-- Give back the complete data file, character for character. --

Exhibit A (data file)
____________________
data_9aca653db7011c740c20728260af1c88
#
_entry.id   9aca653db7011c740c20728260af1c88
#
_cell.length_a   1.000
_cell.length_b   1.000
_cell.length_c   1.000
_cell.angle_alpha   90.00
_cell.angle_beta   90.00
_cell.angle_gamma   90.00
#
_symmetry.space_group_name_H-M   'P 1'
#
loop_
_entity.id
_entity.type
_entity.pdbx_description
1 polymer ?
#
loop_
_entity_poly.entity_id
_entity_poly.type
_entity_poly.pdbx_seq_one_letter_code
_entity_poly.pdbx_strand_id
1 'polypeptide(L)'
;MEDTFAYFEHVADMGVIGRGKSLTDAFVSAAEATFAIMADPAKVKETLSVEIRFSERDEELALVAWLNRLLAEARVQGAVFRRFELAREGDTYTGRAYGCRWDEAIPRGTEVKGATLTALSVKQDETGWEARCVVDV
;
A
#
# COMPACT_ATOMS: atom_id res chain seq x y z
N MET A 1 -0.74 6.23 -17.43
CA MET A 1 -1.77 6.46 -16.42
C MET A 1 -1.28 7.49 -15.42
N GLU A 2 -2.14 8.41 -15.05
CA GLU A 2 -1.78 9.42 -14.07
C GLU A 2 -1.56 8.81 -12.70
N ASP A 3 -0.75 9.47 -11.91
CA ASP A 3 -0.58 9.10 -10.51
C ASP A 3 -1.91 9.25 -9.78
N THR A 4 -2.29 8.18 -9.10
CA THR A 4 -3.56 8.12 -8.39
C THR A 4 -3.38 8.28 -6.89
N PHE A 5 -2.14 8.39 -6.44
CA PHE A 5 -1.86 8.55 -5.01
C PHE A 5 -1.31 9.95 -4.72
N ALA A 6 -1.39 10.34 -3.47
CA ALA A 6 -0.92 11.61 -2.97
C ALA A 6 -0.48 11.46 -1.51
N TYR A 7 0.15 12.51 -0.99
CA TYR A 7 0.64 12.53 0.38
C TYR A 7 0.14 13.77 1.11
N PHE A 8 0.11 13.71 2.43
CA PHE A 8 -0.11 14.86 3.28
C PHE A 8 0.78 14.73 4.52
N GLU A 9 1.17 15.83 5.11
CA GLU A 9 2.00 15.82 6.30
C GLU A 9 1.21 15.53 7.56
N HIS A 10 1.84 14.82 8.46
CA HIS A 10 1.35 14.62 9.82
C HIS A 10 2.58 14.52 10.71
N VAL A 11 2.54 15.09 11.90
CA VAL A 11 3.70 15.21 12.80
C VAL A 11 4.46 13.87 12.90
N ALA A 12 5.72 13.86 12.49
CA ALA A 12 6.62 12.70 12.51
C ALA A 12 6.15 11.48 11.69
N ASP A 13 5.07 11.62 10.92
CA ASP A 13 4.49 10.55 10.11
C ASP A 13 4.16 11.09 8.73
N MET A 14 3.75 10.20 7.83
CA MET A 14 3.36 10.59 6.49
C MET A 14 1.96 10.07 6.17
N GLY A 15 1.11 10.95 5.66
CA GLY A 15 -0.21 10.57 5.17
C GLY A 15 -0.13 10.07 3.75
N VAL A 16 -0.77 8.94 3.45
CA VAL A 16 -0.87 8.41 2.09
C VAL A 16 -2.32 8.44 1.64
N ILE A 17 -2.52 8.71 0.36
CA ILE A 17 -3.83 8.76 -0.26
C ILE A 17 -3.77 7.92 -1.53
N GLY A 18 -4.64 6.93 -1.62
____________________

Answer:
data_9aca653db7011c740c20728260af1c88
#
_entry.id   9aca653db7011c740c20728260af1c88
#
_cell.length_a   1.000
_cell.length_b   1.000
_cell.length_c   1.000
_cell.angle_alpha   90.00
_cell.angle_beta   90.00
_cell.angle_gamma   90.00
#
_symmetry.space_group_name_H-M   'P 1'
#
loop_
_entity.id
_entity.type
_entity.pdbx_description
1 polymer ?
#
loop_
_entity_poly.entity_id
_entity_poly.type
_entity_poly.pdbx_seq_one_letter_code
_entity_poly.pdbx_strand_id
1 'polypeptide(L)'
;MEDTFAYFEHVADMGVIGRGKSLTDAFVSAAEATFAIMADPAKVKETLSVEIRFSERDEELALVAWLNRLLAEARVQGAVFRRFELAREGDTYTGRAYGCRWDEAIPRGTEVKGATLTALSVKQDETGWEARCVVDV
;
A
#
# COMPACT_ATOMS: atom_id res chain seq x y z
N MET A 1 -0.74 6.23 -17.43
CA MET A 1 -1.77 6.46 -16.42
C MET A 1 -1.28 7.49 -15.42
N GLU A 2 -2.14 8.41 -15.05
CA GLU A 2 -1.78 9.42 -14.07
C GLU A 2 -1.56 8.81 -12.70
N ASP A 3 -0.75 9.47 -11.91
CA ASP A 3 -0.58 9.10 -10.51
C ASP A 3 -1.91 9.25 -9.78
N THR A 4 -2.29 8.18 -9.10
CA THR A 4 -3.56 8.12 -8.39
C THR A 4 -3.38 8.28 -6.89
N PHE A 5 -2.14 8.39 -6.44
CA PHE A 5 -1.86 8.55 -5.01
C PHE A 5 -1.31 9.95 -4.72
N ALA A 6 -1.39 10.34 -3.47
CA ALA A 6 -0.92 11.61 -2.97
C ALA A 6 -0.48 11.46 -1.51
N TYR A 7 0.15 12.51 -0.99
CA TYR A 7 0.64 12.53 0.38
C TYR A 7 0.14 13.77 1.11
N PHE A 8 0.11 13.71 2.43
CA PHE A 8 -0.11 14.86 3.28
C PHE A 8 0.78 14.73 4.52
N GLU A 9 1.17 15.83 5.11
CA GLU A 9 2.00 15.82 6.30
C GLU A 9 1.21 15.53 7.56
N HIS A 10 1.84 14.82 8.46
CA HIS A 10 1.35 14.62 9.82
C HIS A 10 2.58 14.52 10.71
N VAL A 11 2.54 15.09 11.90
CA VAL A 11 3.70 15.21 12.80
C VAL A 11 4.46 13.87 12.90
N ALA A 12 5.72 13.86 12.49
CA ALA A 12 6.62 12.70 12.51
C ALA A 12 6.15 11.48 11.69
N ASP A 13 5.07 11.62 10.92
CA ASP A 13 4.49 10.55 10.11
C ASP A 13 4.16 11.09 8.73
N MET A 14 3.75 10.20 7.83
CA MET A 14 3.36 10.59 6.49
C MET A 14 1.96 10.07 6.17
N GLY A 15 1.11 10.95 5.66
CA GLY A 15 -0.21 10.57 5.17
C GLY A 15 -0.13 10.07 3.75
N VAL A 16 -0.77 8.94 3.45
CA VAL A 16 -0.87 8.41 2.09
C VAL A 16 -2.32 8.44 1.64
N ILE A 17 -2.52 8.71 0.36
CA ILE A 17 -3.83 8.76 -0.26
C ILE A 17 -3.77 7.92 -1.53
N GLY A 18 -4.64 6.93 -1.62